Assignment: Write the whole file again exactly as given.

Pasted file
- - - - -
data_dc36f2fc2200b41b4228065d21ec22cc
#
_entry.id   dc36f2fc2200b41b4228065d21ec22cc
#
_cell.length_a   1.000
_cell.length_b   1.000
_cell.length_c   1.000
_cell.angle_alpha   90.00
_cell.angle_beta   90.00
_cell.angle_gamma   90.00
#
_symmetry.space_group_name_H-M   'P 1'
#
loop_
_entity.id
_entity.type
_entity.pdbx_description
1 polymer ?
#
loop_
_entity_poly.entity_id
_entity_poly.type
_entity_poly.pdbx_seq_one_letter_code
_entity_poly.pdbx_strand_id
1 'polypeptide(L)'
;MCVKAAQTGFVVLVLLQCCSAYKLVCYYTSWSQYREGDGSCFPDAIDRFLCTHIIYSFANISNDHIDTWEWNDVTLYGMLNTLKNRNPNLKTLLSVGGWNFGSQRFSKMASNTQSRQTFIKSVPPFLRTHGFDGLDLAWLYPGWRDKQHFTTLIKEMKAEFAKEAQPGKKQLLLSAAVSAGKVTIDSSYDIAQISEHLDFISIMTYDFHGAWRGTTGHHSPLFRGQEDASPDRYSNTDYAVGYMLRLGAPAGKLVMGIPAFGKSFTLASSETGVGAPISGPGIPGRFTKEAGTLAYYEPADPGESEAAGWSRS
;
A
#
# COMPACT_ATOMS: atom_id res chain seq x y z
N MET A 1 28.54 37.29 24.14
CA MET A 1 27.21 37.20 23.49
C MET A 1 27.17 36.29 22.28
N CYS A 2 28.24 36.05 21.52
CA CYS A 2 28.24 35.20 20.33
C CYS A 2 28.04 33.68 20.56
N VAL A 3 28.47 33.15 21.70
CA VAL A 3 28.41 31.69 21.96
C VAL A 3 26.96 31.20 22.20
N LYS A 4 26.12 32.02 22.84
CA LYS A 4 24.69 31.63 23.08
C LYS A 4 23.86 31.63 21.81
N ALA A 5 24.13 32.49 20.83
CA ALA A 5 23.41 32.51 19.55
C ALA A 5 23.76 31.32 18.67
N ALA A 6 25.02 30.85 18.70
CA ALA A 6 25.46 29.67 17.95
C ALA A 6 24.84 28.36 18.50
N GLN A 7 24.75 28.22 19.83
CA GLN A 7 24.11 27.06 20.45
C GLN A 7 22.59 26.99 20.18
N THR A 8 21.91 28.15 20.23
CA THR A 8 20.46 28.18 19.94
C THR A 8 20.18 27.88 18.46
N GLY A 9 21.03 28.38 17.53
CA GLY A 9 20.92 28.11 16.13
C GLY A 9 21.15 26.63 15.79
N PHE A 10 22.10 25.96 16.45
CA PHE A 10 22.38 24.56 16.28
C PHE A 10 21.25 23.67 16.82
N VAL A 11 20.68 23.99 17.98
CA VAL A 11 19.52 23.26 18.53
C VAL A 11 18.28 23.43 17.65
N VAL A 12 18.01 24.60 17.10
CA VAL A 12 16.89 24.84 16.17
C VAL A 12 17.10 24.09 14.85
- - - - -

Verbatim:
data_dc36f2fc2200b41b4228065d21ec22cc
#
_entry.id   dc36f2fc2200b41b4228065d21ec22cc
#
_cell.length_a   1.000
_cell.length_b   1.000
_cell.length_c   1.000
_cell.angle_alpha   90.00
_cell.angle_beta   90.00
_cell.angle_gamma   90.00
#
_symmetry.space_group_name_H-M   'P 1'
#
loop_
_entity.id
_entity.type
_entity.pdbx_description
1 polymer ?
#
loop_
_entity_poly.entity_id
_entity_poly.type
_entity_poly.pdbx_seq_one_letter_code
_entity_poly.pdbx_strand_id
1 'polypeptide(L)'
;MCVKAAQTGFVVLVLLQCCSAYKLVCYYTSWSQYREGDGSCFPDAIDRFLCTHIIYSFANISNDHIDTWEWNDVTLYGMLNTLKNRNPNLKTLLSVGGWNFGSQRFSKMASNTQSRQTFIKSVPPFLRTHGFDGLDLAWLYPGWRDKQHFTTLIKEMKAEFAKEAQPGKKQLLLSAAVSAGKVTIDSSYDIAQISEHLDFISIMTYDFHGAWRGTTGHHSPLFRGQEDASPDRYSNTDYAVGYMLRLGAPAGKLVMGIPAFGKSFTLASSETGVGAPISGPGIPGRFTKEAGTLAYYEPADPGESEAAGWSRS
;
A
#
# COMPACT_ATOMS: atom_id res chain seq x y z
N MET A 1 28.54 37.29 24.14
CA MET A 1 27.21 37.20 23.49
C MET A 1 27.17 36.29 22.28
N CYS A 2 28.24 36.05 21.52
CA CYS A 2 28.24 35.20 20.33
C CYS A 2 28.04 33.68 20.56
N VAL A 3 28.47 33.15 21.70
CA VAL A 3 28.41 31.69 21.96
C VAL A 3 26.96 31.20 22.20
N LYS A 4 26.12 32.02 22.84
CA LYS A 4 24.69 31.63 23.08
C LYS A 4 23.86 31.63 21.81
N ALA A 5 24.13 32.49 20.83
CA ALA A 5 23.41 32.51 19.55
C ALA A 5 23.76 31.32 18.67
N ALA A 6 25.02 30.85 18.70
CA ALA A 6 25.46 29.67 17.95
C ALA A 6 24.84 28.36 18.50
N GLN A 7 24.75 28.22 19.83
CA GLN A 7 24.11 27.06 20.45
C GLN A 7 22.59 26.99 20.18
N THR A 8 21.91 28.15 20.23
CA THR A 8 20.46 28.18 19.94
C THR A 8 20.18 27.88 18.46
N GLY A 9 21.03 28.38 17.53
CA GLY A 9 20.92 28.11 16.13
C GLY A 9 21.15 26.63 15.79
N PHE A 10 22.10 25.96 16.45
CA PHE A 10 22.38 24.56 16.28
C PHE A 10 21.25 23.67 16.82
N VAL A 11 20.68 23.99 17.98
CA VAL A 11 19.52 23.26 18.53
C VAL A 11 18.28 23.43 17.65
N VAL A 12 18.01 24.60 17.10
CA VAL A 12 16.89 24.84 16.17
C VAL A 12 17.10 24.09 14.85